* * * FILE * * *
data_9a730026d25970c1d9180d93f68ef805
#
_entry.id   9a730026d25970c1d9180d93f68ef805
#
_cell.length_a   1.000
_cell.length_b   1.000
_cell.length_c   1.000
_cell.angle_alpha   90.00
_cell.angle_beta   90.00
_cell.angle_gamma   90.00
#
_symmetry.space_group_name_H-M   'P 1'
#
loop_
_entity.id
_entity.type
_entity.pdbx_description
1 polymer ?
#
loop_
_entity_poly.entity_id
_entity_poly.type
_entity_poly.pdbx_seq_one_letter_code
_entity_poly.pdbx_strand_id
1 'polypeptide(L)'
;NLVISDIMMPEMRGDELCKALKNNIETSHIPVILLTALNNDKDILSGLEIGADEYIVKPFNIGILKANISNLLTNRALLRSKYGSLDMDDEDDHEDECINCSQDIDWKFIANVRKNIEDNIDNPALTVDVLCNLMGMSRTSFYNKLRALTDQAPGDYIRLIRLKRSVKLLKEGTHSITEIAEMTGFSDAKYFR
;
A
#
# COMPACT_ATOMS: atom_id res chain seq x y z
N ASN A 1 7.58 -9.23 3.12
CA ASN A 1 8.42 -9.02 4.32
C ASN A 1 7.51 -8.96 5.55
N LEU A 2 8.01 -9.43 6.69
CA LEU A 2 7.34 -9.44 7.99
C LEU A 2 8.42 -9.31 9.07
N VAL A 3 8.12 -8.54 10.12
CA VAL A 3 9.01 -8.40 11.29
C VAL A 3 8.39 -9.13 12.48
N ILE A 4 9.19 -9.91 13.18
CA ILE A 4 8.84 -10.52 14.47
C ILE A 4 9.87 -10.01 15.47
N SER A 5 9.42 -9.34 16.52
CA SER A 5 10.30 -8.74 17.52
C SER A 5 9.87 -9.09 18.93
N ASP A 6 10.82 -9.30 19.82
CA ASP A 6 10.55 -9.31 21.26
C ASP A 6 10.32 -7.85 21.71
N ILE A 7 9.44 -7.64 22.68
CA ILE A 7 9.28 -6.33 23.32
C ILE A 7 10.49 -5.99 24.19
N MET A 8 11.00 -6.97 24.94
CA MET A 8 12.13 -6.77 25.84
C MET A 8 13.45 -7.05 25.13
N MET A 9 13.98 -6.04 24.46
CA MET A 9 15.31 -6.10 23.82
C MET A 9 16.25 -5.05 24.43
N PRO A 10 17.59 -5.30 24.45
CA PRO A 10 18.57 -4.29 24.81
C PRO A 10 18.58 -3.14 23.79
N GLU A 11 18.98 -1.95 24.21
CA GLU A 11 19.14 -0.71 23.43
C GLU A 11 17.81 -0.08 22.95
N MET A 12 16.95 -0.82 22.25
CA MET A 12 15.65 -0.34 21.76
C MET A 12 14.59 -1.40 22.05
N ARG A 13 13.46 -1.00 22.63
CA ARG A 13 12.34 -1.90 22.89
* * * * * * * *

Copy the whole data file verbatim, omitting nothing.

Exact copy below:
data_9a730026d25970c1d9180d93f68ef805
#
_entry.id   9a730026d25970c1d9180d93f68ef805
#
_cell.length_a   1.000
_cell.length_b   1.000
_cell.length_c   1.000
_cell.angle_alpha   90.00
_cell.angle_beta   90.00
_cell.angle_gamma   90.00
#
_symmetry.space_group_name_H-M   'P 1'
#
loop_
_entity.id
_entity.type
_entity.pdbx_description
1 polymer ?
#
loop_
_entity_poly.entity_id
_entity_poly.type
_entity_poly.pdbx_seq_one_letter_code
_entity_poly.pdbx_strand_id
1 'polypeptide(L)'
;NLVISDIMMPEMRGDELCKALKNNIETSHIPVILLTALNNDKDILSGLEIGADEYIVKPFNIGILKANISNLLTNRALLRSKYGSLDMDDEDDHEDECINCSQDIDWKFIANVRKNIEDNIDNPALTVDVLCNLMGMSRTSFYNKLRALTDQAPGDYIRLIRLKRSVKLLKEGTHSITEIAEMTGFSDAKYFR
;
A
#
# COMPACT_ATOMS: atom_id res chain seq x y z
N ASN A 1 7.58 -9.23 3.12
CA ASN A 1 8.42 -9.02 4.32
C ASN A 1 7.51 -8.96 5.55
N LEU A 2 8.01 -9.43 6.69
CA LEU A 2 7.34 -9.44 7.99
C LEU A 2 8.42 -9.31 9.07
N VAL A 3 8.12 -8.54 10.12
CA VAL A 3 9.01 -8.40 11.29
C VAL A 3 8.39 -9.13 12.48
N ILE A 4 9.19 -9.91 13.18
CA ILE A 4 8.84 -10.52 14.47
C ILE A 4 9.87 -10.01 15.47
N SER A 5 9.42 -9.34 16.52
CA SER A 5 10.30 -8.74 17.52
C SER A 5 9.87 -9.09 18.93
N ASP A 6 10.82 -9.30 19.82
CA ASP A 6 10.55 -9.31 21.26
C ASP A 6 10.32 -7.85 21.71
N ILE A 7 9.44 -7.64 22.68
CA ILE A 7 9.28 -6.33 23.32
C ILE A 7 10.49 -5.99 24.19
N MET A 8 11.00 -6.97 24.94
CA MET A 8 12.13 -6.77 25.84
C MET A 8 13.45 -7.05 25.13
N MET A 9 13.98 -6.04 24.46
CA MET A 9 15.31 -6.10 23.82
C MET A 9 16.25 -5.05 24.43
N PRO A 10 17.59 -5.30 24.45
CA PRO A 10 18.57 -4.29 24.81
C PRO A 10 18.58 -3.14 23.79
N GLU A 11 18.98 -1.95 24.21
CA GLU A 11 19.14 -0.71 23.43
C GLU A 11 17.81 -0.08 22.95
N MET A 12 16.95 -0.82 22.25
CA MET A 12 15.65 -0.34 21.76
C MET A 12 14.59 -1.40 22.05
N ARG A 13 13.46 -1.00 22.63
CA ARG A 13 12.34 -1.90 22.89